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flexibility as a perk

My seven year old is home sick with me today. When I started this business, one of the main reasons beyond just wanting to try it, was so that I could balance being mom and worker. At the time, my husband worked for a company that did not allow working parents any extra flexibility. Had I gone back to work in an environment like that, deciding who was going to stay home when our child was sick would have been a struggle every time. Since I am the sole keeper of my schedule now and I answer only to me, we never have a discussion. B is sick, he stays home with me. It makes times like this a non-issue in our house and we all need things that are non-issues.

When I chat with small business clients about perks they can offer, I bring this up. I explain that working with a working parent when they have a sick child, when that child has a school play they want to attend, when that child has soccer practice that requires them to leave a bit early on Tuesdays, may be the most valuable perk they can give. To a mom or dad trying to juggle work and home, knowing they have a little flexibility to do so without fear of losing their job can relieve a tremendous amount of stress.

It does take more than talk though. It’s one thing to say you allow for flexibility, it’s another to actually give it. It is something that should be planned for, budgeted for (more in a moment) and explained as any benefit would be. It then has to be given, without judgement or angst, in the way the benefit is designed.

Design:
As with any benefit design or perk, the first step is deciding who is eligible. Is this open to the entire company? As much as possible, I would encourage it to be a benefit for everyone. I realize there are some shops, manufacturing firms for example, that at first glance can’t think about letting someone just pick up and leave because their kid is sick, but after thinking a bit harder, there is usually a way to allow it to happen with minimal disruption. The point is to think through these scenarios and ask yourself, how would you adjust for the workload if certain people had to be out or leave suddenly due to a parental issue.

Benefit:
The easiest way to offer this benefit is to let a working parent with a child issue work from home for the day. B is home sick with me today, but I will still work as he is resting. What I can’t accomplish during the day, I will do once his father gets home to take over. However, as in the manufacturing scenario above, I realize not all positions can work from home. In this case, I suggest my clients offer a separate time off bucket that is designated for “need to be a parent time”. This time can accrue and have the same rules that your other time off follows. The reason I encourage a separate time off accrual for parent time is that requiring employees to use sick or vacation time eliminates the idea that this is a separate perk. It tells the employee that while you appreciate their need to be a parent, you aren’t going to give them any special accommodations to do so. If you want this to be a perk, it has to be a separate line item.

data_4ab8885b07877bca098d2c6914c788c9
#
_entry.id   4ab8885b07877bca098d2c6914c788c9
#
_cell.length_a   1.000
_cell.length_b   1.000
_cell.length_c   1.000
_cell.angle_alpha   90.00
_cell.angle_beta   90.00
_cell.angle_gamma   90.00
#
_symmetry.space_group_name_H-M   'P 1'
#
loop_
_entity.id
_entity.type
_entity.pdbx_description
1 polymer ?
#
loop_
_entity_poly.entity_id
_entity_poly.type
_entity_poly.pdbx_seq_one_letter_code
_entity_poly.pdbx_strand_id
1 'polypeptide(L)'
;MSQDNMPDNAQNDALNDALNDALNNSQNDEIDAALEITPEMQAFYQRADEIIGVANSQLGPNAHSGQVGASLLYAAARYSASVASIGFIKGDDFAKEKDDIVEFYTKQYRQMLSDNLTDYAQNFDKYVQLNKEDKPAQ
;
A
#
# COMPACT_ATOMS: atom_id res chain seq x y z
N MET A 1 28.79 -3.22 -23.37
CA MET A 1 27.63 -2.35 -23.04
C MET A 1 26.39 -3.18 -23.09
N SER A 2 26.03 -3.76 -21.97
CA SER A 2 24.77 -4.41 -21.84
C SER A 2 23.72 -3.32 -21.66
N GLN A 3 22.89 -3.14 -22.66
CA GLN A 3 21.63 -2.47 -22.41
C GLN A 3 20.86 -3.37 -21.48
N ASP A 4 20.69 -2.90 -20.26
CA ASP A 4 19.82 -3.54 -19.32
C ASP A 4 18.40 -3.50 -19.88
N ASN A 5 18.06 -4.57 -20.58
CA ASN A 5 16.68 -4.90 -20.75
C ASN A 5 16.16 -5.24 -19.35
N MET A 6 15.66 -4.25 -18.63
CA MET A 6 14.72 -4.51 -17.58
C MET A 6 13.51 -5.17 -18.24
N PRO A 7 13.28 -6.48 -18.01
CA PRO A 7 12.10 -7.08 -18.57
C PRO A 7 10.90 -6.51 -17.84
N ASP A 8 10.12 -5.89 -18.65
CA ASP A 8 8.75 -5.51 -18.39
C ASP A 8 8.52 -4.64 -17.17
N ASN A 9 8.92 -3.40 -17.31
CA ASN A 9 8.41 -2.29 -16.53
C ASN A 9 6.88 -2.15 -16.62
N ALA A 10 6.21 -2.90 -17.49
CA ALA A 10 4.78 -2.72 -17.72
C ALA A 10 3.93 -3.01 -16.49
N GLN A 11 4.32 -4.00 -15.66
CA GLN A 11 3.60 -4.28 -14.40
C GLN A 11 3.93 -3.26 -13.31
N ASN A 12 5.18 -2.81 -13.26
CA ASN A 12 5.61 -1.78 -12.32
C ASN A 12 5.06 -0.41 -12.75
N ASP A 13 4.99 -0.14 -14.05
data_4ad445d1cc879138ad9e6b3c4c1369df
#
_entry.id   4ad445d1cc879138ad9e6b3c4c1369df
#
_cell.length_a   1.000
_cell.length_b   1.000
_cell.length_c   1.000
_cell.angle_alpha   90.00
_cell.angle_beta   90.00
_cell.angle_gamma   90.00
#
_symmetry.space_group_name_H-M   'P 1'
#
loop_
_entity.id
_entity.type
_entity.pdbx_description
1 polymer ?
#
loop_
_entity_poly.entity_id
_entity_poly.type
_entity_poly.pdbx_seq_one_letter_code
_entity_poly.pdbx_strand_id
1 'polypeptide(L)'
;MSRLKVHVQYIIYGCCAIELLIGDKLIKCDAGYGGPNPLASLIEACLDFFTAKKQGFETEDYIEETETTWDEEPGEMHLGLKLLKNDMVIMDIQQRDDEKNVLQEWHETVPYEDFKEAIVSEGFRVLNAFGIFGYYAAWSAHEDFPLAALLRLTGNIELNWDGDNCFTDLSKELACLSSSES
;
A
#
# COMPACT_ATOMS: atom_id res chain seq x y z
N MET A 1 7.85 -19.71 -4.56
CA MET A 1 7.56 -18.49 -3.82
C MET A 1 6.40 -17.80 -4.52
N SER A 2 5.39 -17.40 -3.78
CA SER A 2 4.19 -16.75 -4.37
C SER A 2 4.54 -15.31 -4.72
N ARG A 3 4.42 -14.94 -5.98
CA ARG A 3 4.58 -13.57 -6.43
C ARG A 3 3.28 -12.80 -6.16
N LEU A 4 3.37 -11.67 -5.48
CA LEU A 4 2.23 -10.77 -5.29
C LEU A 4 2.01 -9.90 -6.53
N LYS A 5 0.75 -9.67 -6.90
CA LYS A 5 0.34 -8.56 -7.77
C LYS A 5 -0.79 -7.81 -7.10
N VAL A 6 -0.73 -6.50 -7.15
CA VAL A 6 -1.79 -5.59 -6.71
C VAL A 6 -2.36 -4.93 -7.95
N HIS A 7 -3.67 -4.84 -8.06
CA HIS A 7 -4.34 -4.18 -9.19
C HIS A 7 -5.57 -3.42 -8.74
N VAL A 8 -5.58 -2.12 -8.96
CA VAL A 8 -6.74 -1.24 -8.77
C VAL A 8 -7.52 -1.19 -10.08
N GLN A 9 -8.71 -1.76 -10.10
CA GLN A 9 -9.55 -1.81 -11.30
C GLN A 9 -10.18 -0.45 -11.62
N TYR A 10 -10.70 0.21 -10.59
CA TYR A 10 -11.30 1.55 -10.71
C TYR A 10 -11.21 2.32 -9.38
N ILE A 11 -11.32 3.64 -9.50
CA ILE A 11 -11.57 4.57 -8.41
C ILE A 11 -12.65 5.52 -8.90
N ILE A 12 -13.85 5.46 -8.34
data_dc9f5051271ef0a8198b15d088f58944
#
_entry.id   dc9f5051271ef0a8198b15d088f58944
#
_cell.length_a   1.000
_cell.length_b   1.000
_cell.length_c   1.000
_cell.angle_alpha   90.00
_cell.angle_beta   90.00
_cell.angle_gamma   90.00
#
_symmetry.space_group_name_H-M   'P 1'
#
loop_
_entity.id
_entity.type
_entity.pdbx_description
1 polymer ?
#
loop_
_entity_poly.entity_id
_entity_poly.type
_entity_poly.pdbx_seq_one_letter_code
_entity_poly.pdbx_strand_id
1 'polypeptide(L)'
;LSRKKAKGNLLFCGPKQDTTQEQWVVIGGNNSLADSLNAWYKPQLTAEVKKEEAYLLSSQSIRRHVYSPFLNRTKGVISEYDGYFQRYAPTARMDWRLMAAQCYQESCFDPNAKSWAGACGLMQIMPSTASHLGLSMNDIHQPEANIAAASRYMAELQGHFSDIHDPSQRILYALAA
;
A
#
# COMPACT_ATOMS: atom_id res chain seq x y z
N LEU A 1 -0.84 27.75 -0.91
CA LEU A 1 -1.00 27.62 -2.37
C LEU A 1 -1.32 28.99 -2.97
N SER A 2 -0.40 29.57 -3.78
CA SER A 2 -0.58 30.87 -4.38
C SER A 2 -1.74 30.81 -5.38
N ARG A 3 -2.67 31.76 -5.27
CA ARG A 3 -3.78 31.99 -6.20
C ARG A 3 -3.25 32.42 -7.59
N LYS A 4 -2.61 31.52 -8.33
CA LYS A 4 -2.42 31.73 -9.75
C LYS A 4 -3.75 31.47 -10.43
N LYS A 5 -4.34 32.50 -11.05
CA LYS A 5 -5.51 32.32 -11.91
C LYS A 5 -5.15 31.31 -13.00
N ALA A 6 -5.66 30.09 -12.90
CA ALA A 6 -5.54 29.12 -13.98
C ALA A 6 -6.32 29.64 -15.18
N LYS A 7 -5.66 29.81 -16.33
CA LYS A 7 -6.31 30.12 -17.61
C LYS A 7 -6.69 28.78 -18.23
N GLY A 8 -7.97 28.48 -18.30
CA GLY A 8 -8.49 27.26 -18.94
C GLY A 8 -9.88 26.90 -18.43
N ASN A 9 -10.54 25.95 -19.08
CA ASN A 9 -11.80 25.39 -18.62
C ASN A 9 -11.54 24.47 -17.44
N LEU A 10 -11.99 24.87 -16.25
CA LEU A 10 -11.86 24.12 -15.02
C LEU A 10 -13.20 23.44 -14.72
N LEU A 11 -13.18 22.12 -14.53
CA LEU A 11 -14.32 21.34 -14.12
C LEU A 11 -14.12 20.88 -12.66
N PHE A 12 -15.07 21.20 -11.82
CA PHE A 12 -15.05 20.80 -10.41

Of course, flexibility in schedules works here as well. It may be that the parent does not need any time off, but they need a different schedule a few days a week or once in a while. Building these possibilities in to the design plan and budgeting for time off perks is important to overall success.

Execution:
As I think about how I work, I know that it is a perk I want to give anyone who works for me. I decide when and where I work. I may work 8-5 one day and only work 2-6 the next. I know the work I have to do and I work it into my life. When I’m ready to hire, I want whoever I hire to be able to do the same. If they decide that they want to go to the grocery on a Tuesday at 10am and therefore will do their work later in the day, fine. As long as the work gets done I don’t care when it gets done.

But here’s the kicker. Saying that and doing it are two different things. If I call that employee Tuesday at 10am and find out they are at the grocery, I really can’t be upset. I have to be ok with it because that is how I have designed the work to be. I can only be upset when the work isn’t accomplished.

This may be the hardest part of all of this. If we have designed the benefit and developed a work-around for when employees need to use it, we can’t get upset when they do. We can only get upset when it starts interfering with their work. The problem then is not the benefit, but how the employee is using or abusing it.

The bottom line is, in companies where this perk has been developed as a true benefit, the upside far outweighs the downside. This, possibly more than any other perk, fosters employee loyalty. Loyalty to the company, to the job and to it’s leaders. Knowing that a company cares about how a person balances being a parent with working is worth almost everything to many.

Does your company offer this as a perk? I would love to hear how it works. You can contact me directly or share your thoughts in the comments below.

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